At the CIBC Theatre in Chicago, BOOP! The Musical, the new Broadway-bound musical extravaganza is making its debut . Actress Jasmine Amy Rogers is currently bringing her to life in Chicago, as she proves in this exciting song “Where I Wanna Be”.
The show is created by Tony Award®–winning director/choreographer Jerry Mitchell (Kinky Boots, La Cage aux Folles, Hairspray) who brings the Queen of the Animated Screen to the theater with celebrated multiple-time Grammy®-winning composer David Foster (“I Have Nothing,” “After the Love Is Gone,” “The Prayer”), Tony-nominated lyricist Susan Birkenhead (Working, Jelly’s Last Jam), and Tony-winning bookwriter Bob Martin (The Drowsy Chaperone, The Prom).
I am obsessed with the songs already. First was “Something To Shout About” and now “Where I Wanna Be”.
For almost a century, Betty Boop has won hearts and inspired fans around the world with her trademark looks, voice, and style. Now, in BOOP!, Betty’s dream of an ordinary day off from the super-celebrity in her black-and-white world leads to an extraordinary adventure of color, music, and love in New York City—one that reminds her and the world, “You are capable of amazing things.” Boop-oop-a-doop!
Ken Fallin’s Broadway: Michael Urie and Ethan Slater
With the holidays, my caricature of Spamalot is taking time, so I decided to highlight the two performers who for me stood out.
I have drawn Michael Urie several times, but I love this picture with him and my drawing of him in Buyer and Seller. Urie as Sir Robin, shows a new side of him that is truly funny.
Ethan Slater should have won a Tony for Sponge Bob Square Pants. My guess is he will be nominated again for his multiple roles in Spamalot.
Up next my caricature of Spamalot
Spamalot Gives Them The Olde Razzle Dazzle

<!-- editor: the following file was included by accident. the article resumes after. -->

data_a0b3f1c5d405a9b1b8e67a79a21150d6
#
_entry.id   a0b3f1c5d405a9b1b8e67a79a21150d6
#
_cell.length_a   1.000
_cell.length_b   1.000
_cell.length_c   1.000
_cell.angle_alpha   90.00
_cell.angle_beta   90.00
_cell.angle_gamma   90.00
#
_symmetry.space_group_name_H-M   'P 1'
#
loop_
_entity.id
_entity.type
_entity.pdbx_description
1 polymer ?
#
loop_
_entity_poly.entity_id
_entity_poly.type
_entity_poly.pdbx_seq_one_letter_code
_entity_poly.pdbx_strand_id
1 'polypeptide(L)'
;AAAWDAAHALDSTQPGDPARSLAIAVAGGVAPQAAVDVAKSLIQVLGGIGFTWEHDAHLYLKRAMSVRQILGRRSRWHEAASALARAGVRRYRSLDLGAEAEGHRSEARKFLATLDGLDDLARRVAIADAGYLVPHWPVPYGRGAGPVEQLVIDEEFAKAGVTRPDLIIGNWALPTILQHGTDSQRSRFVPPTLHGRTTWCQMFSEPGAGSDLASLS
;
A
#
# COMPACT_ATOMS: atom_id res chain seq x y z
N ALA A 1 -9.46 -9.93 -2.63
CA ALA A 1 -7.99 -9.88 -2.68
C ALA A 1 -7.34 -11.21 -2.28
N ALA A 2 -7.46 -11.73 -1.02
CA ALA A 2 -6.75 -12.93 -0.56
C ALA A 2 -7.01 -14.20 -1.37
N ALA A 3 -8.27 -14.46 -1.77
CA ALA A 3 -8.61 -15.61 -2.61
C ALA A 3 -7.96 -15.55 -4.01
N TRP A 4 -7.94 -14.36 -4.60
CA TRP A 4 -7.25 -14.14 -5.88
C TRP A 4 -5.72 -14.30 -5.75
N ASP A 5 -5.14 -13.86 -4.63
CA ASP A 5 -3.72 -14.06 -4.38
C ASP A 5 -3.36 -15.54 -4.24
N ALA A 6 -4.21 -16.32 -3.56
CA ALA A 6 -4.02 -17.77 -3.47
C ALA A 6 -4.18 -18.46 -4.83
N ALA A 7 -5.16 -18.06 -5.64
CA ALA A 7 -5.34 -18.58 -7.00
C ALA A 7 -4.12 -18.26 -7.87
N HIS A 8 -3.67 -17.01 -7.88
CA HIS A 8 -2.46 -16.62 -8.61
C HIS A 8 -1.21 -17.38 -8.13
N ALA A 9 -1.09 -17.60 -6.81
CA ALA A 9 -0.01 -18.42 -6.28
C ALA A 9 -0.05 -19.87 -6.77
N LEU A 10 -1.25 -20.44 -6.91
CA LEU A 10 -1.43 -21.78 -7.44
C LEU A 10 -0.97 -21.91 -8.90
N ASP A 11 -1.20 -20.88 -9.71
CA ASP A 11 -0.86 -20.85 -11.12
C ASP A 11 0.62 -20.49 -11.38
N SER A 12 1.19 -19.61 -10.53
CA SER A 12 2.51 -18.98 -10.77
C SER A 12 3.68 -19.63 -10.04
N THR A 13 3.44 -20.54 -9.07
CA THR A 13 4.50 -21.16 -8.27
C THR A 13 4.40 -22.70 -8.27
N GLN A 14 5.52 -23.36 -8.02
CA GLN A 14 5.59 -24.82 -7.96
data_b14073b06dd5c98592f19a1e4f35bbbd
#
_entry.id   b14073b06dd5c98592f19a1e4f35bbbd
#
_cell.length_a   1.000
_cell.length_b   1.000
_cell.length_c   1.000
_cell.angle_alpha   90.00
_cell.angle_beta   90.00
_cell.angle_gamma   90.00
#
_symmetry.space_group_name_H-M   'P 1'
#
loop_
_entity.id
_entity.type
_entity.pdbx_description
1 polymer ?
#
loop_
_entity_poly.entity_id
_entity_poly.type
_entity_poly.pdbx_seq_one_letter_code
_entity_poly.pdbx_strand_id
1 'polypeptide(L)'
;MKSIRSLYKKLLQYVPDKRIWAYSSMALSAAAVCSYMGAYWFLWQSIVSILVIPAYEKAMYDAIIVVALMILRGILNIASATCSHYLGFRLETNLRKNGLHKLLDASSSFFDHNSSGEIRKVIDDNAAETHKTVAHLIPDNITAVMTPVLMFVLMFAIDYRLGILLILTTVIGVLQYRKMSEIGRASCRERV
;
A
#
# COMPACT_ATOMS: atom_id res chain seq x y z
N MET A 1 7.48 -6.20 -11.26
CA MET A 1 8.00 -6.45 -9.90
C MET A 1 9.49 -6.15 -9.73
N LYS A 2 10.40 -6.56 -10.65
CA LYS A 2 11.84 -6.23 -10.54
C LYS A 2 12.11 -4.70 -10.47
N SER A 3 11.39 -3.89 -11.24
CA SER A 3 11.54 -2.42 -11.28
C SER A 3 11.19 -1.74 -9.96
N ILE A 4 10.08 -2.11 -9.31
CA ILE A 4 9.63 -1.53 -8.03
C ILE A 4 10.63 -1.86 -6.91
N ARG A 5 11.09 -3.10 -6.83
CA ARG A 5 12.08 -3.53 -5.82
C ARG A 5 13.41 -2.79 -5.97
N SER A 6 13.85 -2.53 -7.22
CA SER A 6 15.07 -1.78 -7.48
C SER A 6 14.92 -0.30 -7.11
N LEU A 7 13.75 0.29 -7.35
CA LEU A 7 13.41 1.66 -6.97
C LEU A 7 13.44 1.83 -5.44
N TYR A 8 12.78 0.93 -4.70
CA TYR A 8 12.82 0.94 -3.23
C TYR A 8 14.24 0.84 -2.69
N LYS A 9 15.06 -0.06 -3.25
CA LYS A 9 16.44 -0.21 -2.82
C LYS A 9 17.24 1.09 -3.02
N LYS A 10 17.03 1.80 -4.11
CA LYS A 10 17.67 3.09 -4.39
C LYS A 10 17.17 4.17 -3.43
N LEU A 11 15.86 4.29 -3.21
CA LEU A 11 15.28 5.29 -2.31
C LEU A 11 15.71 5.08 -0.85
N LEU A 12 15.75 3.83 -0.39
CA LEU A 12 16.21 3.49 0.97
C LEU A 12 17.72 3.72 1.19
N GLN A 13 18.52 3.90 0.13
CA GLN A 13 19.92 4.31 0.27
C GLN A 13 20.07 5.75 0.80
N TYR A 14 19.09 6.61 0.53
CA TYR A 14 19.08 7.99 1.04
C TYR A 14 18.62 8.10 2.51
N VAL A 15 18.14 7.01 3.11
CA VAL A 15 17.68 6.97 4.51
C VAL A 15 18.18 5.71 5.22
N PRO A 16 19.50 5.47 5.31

Somehow I missed the original Monty Python’s Spamalot, based on the 1975 film “Monty Python and the Holy Grail” that played 18 years ago. So seeing this production at the St. James Theatre was fresh for me.
This show which runs over 2 1/2 hours is jammed packed with frat boy jokes, an uber talented cast and lots of razzle dazzle by director/ choreographer Josh Rhodes.
Satirizing the Arthurian legend, written by Eric Idle with music and lyrics by Idle and John Du Prez. The plot follows King Arthur (James Monroe Iglehart), as he is searching the kingdom for his Knights of the Round Table with his trusty sidekick Patsy (Christopher Fitzgerald). This is much like Don Quixote and Sancho, without those glorious songs. Instead we get “Look On The Bright Side Of Life.”
Arthur recruits Sir Bedevere the Wise (Jimmy Smagula), Sir Lancelot the handsome and incredibly violent (Taran Killam), Sir Galahad the Pure (Nik Walker) and Sir Robin the Not-Quite-So-Brave (Michael Urie). Arthur leads the knights to Camelot, but, after a Las Vegas Style review, he changes his mind, deeming it “a silly,” and they go off to find the Holy Grail.
In the meantime the Lady of the Lake (Leslie Rodriguez Kritzer) is rather peeved that her role has been cut. Kritzer tears down the house and the scenery with her vocal pyrotechnics and her attitude. She almost steals the show.
Ethan Slater plays the historian, not dead Fred, a baby, a nun, a mine and a minstrel, as well as wimpy Prince Herbert, and a demonic killer bunny. To each of these roles, he is like a chameleon and morphs into a comedic clown. He is truly funny.
Michael Urie, as Sir Robin, is hilarious and has the politically incorrect number “You Won’t Succeed On Broadway,” (if you don’t have any Jews). I am seriously surprised it has not been pulled considering parodies seem to be no longer appropriate.
Paul Tate dePoo III’s set is serviceable, but the projections are fabulous.
Many will like this show and if I had watched their performance on the Macy’s Thanksgiving Day Parade, I too would be buying tickets.
Monty Python’s Spamalot: St. James Theatre, 246 W 44th Street.
Events For December
Talking to The Creatives Of War Words
Park Terrace Hotel, Hotel Chocolat and Ofreh
Bryant Park Tree Lighting and Andy Karl
Romantic and Meaningful Love Quotes For Her To Help Win Her Heart
How to Take Advantage of Virtual Numbers for SMS
Entre Institute Review – Is Jeff Lerner’s Program a Scam?
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FreePalestine Protesters Tried To Ruin Thanksgiving and Black Friday, What’s Next?
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Spamalot Gives Them The Olde Razzle Dazzle